Both major and minor collisions can cause structural damage to a vehicle, and that can be difficult and expensive to fix. Unfortunately, the vehicle’s safety may be compromised, and related mechanical problems could surface prematurely down the road.
What Is Car Frame Damage / Structural Damage?
Structural damage is any damage to a vehicle’s underlying structure, or chassis. A vehicle’s chassis is like its skeleton, and structural damage to the chassis can be as severe to a car as a broken bone is to a person.
Two Types of Chassis: Body-on-Frame vs. Unibody
Once, all cars were built using body-on-frame construction, where the vehicle’s body sits on top of a tough, ladder-like frame. Today, only pickup trucks and a few large SUVs are body-on-frame.
Most of today’s cars and crossover SUVs are based on a unibody construction: The body panels and chassis are built as a one-piece, skeleton-like shell. This reduces a model’s weight while maintaining its structural integrity. And that’s desirable because shaving pounds is the easiest way to boost a car’s fuel economy.
How Does Structural Damage Happen?
When a car is in a crash or accident, the frame or unibody can bend, break, or otherwise be compromised. A unibody frame is designed to collapse upon impact to absorb crash forces better than a body-on-frame vehicle; that improves safety for the occupants. Unfortunately, this means that a unibody vehicle can more easily develop major structural damage in a crash.
If the cost to repair a given vehicle is more than its value was before the accident, the insurance company will likely declare the car to be a total loss. Totaled vehicles are usually scrapped and issued what’s known as a salvage title. Be wary of any used car that’s been repaired and sold with a salvaged title, no matter how great a deal it seems.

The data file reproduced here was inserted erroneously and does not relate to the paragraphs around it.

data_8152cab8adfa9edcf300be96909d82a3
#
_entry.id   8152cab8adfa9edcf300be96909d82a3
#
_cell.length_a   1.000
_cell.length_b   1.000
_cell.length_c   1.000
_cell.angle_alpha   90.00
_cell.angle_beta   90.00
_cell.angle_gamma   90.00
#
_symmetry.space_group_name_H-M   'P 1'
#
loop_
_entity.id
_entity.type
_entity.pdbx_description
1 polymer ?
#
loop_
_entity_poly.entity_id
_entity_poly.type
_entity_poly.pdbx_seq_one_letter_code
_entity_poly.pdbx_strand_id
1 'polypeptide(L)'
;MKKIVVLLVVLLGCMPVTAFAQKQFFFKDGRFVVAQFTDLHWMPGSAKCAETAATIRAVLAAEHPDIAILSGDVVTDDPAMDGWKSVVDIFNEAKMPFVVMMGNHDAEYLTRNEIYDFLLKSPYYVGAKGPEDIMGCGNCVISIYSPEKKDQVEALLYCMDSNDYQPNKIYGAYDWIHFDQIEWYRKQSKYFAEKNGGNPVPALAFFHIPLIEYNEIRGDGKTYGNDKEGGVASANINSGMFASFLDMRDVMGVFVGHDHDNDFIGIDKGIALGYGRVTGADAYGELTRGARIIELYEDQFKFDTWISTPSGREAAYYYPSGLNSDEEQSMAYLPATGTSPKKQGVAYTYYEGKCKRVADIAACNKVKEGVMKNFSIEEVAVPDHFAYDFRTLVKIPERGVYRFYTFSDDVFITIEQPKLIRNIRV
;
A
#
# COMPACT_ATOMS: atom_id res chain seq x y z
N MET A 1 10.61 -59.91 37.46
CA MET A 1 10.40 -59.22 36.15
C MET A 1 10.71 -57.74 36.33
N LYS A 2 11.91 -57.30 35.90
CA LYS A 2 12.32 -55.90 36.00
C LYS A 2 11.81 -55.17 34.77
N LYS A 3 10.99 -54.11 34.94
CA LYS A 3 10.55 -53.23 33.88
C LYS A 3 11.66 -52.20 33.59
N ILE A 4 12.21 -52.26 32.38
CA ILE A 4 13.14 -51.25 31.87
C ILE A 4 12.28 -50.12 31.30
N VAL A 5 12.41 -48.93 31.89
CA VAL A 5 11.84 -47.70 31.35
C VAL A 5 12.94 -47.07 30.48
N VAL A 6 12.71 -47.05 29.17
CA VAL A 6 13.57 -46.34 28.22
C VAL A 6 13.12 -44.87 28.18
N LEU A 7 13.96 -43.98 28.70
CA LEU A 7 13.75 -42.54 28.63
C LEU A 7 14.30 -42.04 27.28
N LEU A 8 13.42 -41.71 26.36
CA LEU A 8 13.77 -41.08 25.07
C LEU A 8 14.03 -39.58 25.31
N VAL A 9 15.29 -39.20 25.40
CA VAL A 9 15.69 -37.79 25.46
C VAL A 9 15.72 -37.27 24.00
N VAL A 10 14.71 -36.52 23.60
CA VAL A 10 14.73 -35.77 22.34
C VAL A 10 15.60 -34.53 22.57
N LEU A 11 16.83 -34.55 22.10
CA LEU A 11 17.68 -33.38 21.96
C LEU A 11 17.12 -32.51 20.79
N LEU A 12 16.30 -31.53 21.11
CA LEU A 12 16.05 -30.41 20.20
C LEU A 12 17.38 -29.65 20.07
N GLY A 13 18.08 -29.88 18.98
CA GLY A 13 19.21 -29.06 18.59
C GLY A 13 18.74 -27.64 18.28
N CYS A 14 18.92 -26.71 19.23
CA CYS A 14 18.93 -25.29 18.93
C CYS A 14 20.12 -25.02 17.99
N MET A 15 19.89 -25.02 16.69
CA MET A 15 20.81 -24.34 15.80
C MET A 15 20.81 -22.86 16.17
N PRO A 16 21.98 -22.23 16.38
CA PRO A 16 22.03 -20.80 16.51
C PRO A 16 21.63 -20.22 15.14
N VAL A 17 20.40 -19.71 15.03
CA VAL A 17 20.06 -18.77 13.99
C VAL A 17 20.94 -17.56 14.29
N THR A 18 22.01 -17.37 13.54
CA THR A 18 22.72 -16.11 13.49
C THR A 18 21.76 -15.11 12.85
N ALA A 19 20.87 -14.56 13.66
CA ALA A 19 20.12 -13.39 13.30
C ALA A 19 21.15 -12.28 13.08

Can You Fix a Car With a Bent Frame?
It’s possible for a trained mechanic to repair a car that’s had structural damage. Though damaged sections of a unibody frame can be replaced, driving a vehicle that’s undergone structural damage should be considered a safety risk. What’s more, the underlying damage can cause additional mechanical problems later on.
How Does Structural Damage Affect a Car’s Resale Value?
A car that’s suffered structural damage and has been repaired usually loses some value compared to vehicles without that damage. This can vary, of course, according to the vehicle and the severity and nature of the damage. If you’re looking at a car that’s been damaged, check out the Carfax Vehicle History Report. It can often tell you the severity of the crash, so you’ll know whether it was merely cosmetic, or something more serious.
In most states, a used car dealer must disclose whether a vehicle has been salvaged, damaged in a flood, or been rebuilt. But a private seller might not even be aware of any underlying damage if the car had been wrecked by a prior owner.
Most used cars are sold “as is.” That means they’re being offered without a warranty of any kind. Only a few states extend “lemon law” protection to used-vehicle buyers, and it typically applies only to qualifying models sold by dealerships.
Signs A Used Car Has Had Structural Damage Repaired
You won’t be able to simply eyeball a car or truck to determine whether it’s had structural damage. Fortunately, obtaining a Carfax Vehicle History Report can indicate if a pre-owned vehicle has been in a wreck and whether any structural damage was reported. It also will indicate whether a model was previously salvaged and rebuilt.
On top of that, take an extensive test drive and take note of any suspect vibrations, thumps or harshness that might indicate underlying problems. Even better, have the vehicle checked out by a mechanic who works with a qualified collision repair facility. A trained technician will be able to tell whether a car or truck has sustained structural damage by looking for torn, separated or re-welded parts. And, of course, the mechanic will be able to get underneath the car and see things you might not be able to.
If you have questions about this story, please contact us at Editors@carfax.com